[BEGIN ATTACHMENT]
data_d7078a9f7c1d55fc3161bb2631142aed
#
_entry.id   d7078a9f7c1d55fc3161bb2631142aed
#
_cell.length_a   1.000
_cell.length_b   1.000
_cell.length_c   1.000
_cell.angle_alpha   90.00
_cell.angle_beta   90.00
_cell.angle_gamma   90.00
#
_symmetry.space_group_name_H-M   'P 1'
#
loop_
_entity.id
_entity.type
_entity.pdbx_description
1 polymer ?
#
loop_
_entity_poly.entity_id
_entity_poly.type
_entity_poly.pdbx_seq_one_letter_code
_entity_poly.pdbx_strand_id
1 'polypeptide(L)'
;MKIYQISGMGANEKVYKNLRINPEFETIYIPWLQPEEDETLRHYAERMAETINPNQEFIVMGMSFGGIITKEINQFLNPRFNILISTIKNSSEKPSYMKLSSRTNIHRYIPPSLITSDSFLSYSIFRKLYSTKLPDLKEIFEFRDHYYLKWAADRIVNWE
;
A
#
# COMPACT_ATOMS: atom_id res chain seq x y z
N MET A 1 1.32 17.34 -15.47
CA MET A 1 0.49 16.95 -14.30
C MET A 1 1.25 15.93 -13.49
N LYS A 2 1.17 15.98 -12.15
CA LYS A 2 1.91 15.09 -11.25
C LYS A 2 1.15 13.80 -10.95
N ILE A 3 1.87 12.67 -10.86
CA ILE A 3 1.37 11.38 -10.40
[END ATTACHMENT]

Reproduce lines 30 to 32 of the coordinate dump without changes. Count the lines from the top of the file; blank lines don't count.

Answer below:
# COMPACT_ATOMS: atom_id res chain seq x y z
N MET A 1 1.32 17.34 -15.47
CA MET A 1 0.49 16.95 -14.30